Early State of Wyld's Large Map of China
Highly detailed map of China, published shortly after the conclusion of the First Opium War, reflecting Britain's new commercial interest in China.
An early state of James Wyld influential map of China, produced from 1840 to 1884. The present example is dated 1844, just 2 years after the First Opium War (1839-42) opened the Chinese Empire to the West and its commerce.
The map shows China as ruled during the Qing Dynasty. The details are the product of years of western attempts through traders, missionaries and spies to obtain good information on the interior of China. China is divided into its traditional provinces, extending north to the Great Wall of China.
Korea seems to be shown as part of China, due to a British misunderstanding of East Asian politics, as while Korea was a tributary state of China, it was nan independent nation. Because the British had virtually no contact with Korea, it was assumed that it was part of China.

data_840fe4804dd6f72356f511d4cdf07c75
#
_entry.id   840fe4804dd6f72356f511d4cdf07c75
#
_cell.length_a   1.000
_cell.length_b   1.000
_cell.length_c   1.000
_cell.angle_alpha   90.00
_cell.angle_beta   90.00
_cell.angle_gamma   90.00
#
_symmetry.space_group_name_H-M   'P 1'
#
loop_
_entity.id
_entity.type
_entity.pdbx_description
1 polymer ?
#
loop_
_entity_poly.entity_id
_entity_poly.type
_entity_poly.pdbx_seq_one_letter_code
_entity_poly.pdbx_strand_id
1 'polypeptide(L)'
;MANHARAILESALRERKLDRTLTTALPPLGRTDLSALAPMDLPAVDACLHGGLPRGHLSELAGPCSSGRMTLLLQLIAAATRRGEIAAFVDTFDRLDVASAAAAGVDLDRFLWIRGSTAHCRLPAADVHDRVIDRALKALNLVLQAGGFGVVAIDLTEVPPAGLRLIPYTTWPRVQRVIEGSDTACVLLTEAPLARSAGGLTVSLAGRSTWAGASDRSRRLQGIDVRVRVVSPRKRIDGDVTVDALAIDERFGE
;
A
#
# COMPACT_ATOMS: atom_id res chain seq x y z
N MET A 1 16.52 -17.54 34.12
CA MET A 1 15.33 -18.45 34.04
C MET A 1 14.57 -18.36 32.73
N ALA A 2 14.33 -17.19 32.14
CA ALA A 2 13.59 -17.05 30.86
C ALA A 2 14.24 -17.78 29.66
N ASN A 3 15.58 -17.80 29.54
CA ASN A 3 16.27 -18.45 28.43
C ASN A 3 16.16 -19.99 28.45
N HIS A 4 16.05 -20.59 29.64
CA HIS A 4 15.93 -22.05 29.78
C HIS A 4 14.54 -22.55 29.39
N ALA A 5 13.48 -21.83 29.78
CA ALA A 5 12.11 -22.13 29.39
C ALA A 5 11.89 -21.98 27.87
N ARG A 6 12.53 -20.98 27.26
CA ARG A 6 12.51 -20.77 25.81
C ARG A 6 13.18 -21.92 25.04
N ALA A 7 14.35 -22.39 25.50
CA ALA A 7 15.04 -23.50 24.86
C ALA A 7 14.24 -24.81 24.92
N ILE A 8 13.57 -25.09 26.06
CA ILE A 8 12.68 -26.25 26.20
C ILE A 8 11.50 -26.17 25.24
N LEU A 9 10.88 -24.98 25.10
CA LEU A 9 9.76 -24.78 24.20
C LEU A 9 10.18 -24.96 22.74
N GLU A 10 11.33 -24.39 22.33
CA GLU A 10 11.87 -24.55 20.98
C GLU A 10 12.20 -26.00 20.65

China also does not include Xinjiang and Tibet, which had not yet been conquered by the Qing Emperor.
James Wyld Sr. (1790-1836) was a British cartographer and one of Europe’s leading mapmakers. He made many contributions to cartography, including the introduction of lithography into map printing in 1812.
William Faden, another celebrated cartographer, passed down his mapmaking business to Wyld in 1823. The quality and quantity of Faden’s maps, combined with Wyld’s considerable skill, brought Wyld great prestige.
Wyld was named geographer to His Majesty George IV and William IV, as well as HRH the Duke of York. In 1825, he was elected an Associate of the Institution of Civil Engineers. He was one of the founding members of the Royal Geographical Society in 1830. Also in 1830, his son, James Wyld Jr., took over his publishing house. Wyld Sr. died of overwork on October 14, 1836.
James Wyld Jr. (1812-87) was a renowned cartographer in his own right and he successfully carried on his father’s business. He gained the title of Geographer to the Queen and H.R.H. Prince Albert. Punch (1850) described him in humorous cartographic terms, “If Mr. Wyld’s brain should be ever discovered (we will be bound he has a Map of it inside his hat), we should like to have a peep at it, for we have a suspicion that the two hemispheres must be printed, varnished, and glazed, exactly like a pair of globes.”